Race and Ethnicity
The prevalence of PACG in patients older than 40 years varies greatly, depending on race and ethnicity; for example, it is 0.1%–0.6% in people of African ancestry, 0.1%–0.4% in European-derived populations, 0.3%–2.2% in Japanese individuals, 0.4%–1.7% in Chinese individuals, and 2.1%–4.8% in Inuit persons. Some of this variation in prevalence—for example, between white individuals and Inuit individuals—can be explained by differences in the biometric parameters (anterior chamber depth, axial length) of these groups; however, the increased prevalence of PACG in Chinese and in other East Asian populations cannot be explained by major biometric parameters alone. Recent anterior segment anatomic studies suggest that differences in other parameters such as iris thickness and area; dynamic changes in the iris; lens vault; and anterior chamber width can be significant contributing factors. It has become increasingly clear that the burden of PACG is greater in Asian countries. However, recent increases in the prevalence of myopia (with associated axial elongation) in Asian countries—particularly urban areas—may counterbalance these trends in PACG.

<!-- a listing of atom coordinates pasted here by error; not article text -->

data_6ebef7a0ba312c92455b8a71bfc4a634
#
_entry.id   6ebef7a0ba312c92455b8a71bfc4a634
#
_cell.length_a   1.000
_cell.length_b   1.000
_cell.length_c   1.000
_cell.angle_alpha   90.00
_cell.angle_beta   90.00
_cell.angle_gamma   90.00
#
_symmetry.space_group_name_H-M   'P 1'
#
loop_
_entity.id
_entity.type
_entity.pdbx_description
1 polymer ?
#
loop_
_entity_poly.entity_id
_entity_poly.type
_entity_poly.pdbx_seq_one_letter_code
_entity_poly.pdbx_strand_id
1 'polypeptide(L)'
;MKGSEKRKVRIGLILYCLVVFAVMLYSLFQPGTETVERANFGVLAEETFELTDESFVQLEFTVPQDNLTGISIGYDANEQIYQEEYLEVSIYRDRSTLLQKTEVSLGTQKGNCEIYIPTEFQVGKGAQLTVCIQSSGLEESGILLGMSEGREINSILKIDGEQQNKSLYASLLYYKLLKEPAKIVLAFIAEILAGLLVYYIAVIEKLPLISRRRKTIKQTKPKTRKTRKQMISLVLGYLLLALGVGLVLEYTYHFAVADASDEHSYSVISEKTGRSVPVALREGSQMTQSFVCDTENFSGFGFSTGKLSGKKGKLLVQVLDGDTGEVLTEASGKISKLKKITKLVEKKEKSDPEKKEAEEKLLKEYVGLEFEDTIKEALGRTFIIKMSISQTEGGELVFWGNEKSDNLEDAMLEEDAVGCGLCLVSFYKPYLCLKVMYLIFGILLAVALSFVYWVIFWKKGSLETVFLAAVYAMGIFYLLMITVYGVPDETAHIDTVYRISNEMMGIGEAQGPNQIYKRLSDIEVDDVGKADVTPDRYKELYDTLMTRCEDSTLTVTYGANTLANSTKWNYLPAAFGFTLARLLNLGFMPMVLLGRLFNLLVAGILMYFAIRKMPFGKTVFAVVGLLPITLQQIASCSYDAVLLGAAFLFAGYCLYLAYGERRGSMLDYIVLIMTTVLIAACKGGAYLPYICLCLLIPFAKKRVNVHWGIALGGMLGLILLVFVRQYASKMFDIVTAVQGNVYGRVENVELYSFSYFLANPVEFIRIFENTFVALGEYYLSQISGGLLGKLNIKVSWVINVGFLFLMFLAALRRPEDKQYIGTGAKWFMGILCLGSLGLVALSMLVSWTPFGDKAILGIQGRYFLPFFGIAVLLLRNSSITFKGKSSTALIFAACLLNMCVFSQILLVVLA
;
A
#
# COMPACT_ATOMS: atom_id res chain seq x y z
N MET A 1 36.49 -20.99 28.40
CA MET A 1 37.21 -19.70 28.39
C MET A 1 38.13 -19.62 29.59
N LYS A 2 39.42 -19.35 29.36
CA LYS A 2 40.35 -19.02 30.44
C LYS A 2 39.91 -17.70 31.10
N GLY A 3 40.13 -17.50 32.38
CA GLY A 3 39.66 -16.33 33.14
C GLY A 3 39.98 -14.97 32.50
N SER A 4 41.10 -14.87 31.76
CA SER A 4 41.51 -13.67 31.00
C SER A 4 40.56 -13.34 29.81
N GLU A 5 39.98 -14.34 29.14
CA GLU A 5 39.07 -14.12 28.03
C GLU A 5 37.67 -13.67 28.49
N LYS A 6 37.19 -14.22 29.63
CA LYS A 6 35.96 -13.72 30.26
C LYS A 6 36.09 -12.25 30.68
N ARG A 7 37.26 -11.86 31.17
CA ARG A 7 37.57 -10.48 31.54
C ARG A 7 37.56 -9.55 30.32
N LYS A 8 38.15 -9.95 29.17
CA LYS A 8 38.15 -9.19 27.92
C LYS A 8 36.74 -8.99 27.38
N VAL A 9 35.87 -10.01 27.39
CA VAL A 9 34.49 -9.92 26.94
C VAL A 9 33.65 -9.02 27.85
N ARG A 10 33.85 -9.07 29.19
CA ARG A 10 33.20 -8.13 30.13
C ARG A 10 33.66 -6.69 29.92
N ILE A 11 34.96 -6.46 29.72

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Excerpted from BCSC 2020-2021 series: Section 10 - Glaucoma. For more information and to purchase the entire series, please visit https://www.aao.org/bcsc.